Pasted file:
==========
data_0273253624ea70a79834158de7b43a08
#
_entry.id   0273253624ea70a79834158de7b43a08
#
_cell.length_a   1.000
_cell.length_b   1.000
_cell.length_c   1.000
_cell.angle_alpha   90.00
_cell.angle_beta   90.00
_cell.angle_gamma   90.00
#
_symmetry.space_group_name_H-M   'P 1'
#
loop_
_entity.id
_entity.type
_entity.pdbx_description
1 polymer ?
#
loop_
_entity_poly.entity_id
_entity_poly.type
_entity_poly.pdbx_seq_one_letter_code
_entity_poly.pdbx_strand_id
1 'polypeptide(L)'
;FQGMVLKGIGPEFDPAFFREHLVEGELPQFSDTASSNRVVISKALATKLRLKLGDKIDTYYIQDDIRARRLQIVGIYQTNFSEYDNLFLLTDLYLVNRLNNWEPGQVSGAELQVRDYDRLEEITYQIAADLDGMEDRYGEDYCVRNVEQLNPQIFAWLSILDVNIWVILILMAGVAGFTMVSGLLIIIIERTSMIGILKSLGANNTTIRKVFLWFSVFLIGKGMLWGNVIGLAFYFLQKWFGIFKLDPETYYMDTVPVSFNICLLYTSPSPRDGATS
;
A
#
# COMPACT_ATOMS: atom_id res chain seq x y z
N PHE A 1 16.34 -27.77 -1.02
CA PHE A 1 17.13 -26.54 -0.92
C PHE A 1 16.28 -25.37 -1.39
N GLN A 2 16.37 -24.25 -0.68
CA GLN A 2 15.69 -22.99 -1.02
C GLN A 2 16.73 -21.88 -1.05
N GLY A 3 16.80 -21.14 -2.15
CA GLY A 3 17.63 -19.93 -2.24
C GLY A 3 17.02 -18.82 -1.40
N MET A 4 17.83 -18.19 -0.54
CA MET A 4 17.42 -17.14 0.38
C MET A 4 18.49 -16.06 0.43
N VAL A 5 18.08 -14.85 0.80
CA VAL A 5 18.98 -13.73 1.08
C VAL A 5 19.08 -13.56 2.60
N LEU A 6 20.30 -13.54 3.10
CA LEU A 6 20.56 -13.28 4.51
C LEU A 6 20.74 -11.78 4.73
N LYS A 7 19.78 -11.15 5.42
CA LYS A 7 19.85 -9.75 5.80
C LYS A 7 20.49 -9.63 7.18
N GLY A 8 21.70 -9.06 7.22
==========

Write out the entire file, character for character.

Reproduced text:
data_0273253624ea70a79834158de7b43a08
#
_entry.id   0273253624ea70a79834158de7b43a08
#
_cell.length_a   1.000
_cell.length_b   1.000
_cell.length_c   1.000
_cell.angle_alpha   90.00
_cell.angle_beta   90.00
_cell.angle_gamma   90.00
#
_symmetry.space_group_name_H-M   'P 1'
#
loop_
_entity.id
_entity.type
_entity.pdbx_description
1 polymer ?
#
loop_
_entity_poly.entity_id
_entity_poly.type
_entity_poly.pdbx_seq_one_letter_code
_entity_poly.pdbx_strand_id
1 'polypeptide(L)'
;FQGMVLKGIGPEFDPAFFREHLVEGELPQFSDTASSNRVVISKALATKLRLKLGDKIDTYYIQDDIRARRLQIVGIYQTNFSEYDNLFLLTDLYLVNRLNNWEPGQVSGAELQVRDYDRLEEITYQIAADLDGMEDRYGEDYCVRNVEQLNPQIFAWLSILDVNIWVILILMAGVAGFTMVSGLLIIIIERTSMIGILKSLGANNTTIRKVFLWFSVFLIGKGMLWGNVIGLAFYFLQKWFGIFKLDPETYYMDTVPVSFNICLLYTSPSPRDGATS
;
A
#
# COMPACT_ATOMS: atom_id res chain seq x y z
N PHE A 1 16.34 -27.77 -1.02
CA PHE A 1 17.13 -26.54 -0.92
C PHE A 1 16.28 -25.37 -1.39
N GLN A 2 16.37 -24.25 -0.68
CA GLN A 2 15.69 -22.99 -1.02
C GLN A 2 16.73 -21.88 -1.05
N GLY A 3 16.80 -21.14 -2.15
CA GLY A 3 17.63 -19.93 -2.24
C GLY A 3 17.02 -18.82 -1.40
N MET A 4 17.83 -18.19 -0.54
CA MET A 4 17.42 -17.14 0.38
C MET A 4 18.49 -16.06 0.43
N VAL A 5 18.08 -14.85 0.80
CA VAL A 5 18.98 -13.73 1.08
C VAL A 5 19.08 -13.56 2.60
N LEU A 6 20.30 -13.54 3.10
CA LEU A 6 20.56 -13.28 4.51
C LEU A 6 20.74 -11.78 4.73
N LYS A 7 19.78 -11.15 5.42
CA LYS A 7 19.85 -9.75 5.80
C LYS A 7 20.49 -9.63 7.18
N GLY A 8 21.70 -9.06 7.22